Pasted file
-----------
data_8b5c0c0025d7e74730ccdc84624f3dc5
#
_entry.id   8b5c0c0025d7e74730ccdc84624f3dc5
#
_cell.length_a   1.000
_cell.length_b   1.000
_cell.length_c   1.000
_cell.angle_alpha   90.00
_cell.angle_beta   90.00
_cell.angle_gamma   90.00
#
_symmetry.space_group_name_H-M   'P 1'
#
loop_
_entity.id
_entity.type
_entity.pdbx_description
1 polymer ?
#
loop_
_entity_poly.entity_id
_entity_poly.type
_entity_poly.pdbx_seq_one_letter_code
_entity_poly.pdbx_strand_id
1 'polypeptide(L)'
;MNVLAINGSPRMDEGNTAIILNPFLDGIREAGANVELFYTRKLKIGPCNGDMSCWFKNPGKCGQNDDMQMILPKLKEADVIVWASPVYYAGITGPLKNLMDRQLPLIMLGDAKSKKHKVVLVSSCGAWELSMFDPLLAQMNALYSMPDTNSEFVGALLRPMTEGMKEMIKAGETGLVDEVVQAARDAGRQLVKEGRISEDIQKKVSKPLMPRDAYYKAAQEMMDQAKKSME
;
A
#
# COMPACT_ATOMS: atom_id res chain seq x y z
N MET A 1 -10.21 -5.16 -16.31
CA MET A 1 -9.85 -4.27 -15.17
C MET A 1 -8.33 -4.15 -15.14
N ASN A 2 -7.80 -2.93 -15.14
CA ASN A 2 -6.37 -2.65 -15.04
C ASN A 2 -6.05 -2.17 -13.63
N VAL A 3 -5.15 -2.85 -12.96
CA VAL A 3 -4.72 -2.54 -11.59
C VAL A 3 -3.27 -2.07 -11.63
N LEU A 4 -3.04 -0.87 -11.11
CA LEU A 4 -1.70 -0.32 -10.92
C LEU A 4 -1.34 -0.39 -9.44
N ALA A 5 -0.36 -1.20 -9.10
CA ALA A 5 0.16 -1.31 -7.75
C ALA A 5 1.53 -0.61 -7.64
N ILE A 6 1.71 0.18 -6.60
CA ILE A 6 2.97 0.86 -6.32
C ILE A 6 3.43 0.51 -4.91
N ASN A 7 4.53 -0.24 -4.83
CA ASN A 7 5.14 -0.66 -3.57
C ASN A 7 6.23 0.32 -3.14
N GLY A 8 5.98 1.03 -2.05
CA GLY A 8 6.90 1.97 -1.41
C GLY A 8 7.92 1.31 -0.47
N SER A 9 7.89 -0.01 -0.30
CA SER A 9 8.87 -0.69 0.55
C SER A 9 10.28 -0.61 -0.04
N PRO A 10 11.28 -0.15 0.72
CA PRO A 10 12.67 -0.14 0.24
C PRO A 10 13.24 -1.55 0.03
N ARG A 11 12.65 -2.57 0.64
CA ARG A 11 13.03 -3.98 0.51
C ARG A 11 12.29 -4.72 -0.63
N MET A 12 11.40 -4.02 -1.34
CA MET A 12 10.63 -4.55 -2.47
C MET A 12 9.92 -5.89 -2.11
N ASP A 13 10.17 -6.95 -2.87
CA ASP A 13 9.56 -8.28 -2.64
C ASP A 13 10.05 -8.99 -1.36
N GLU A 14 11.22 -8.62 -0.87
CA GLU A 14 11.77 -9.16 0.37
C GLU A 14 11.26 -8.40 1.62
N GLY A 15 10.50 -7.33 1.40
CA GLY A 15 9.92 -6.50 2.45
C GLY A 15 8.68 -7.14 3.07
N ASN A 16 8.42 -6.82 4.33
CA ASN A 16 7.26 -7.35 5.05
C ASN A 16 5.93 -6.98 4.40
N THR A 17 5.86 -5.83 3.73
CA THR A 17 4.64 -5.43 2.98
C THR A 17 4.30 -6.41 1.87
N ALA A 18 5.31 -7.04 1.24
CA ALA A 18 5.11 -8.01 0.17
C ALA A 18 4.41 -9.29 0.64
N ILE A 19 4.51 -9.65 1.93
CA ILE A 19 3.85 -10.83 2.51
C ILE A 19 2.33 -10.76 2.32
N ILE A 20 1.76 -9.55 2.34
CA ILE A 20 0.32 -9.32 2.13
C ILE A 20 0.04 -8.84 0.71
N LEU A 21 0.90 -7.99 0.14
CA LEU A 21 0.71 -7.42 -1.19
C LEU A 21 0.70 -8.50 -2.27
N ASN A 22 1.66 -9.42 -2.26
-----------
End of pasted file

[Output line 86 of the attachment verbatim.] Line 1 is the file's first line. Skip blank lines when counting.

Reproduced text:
CA ILE A 19 3.85 -10.83 2.51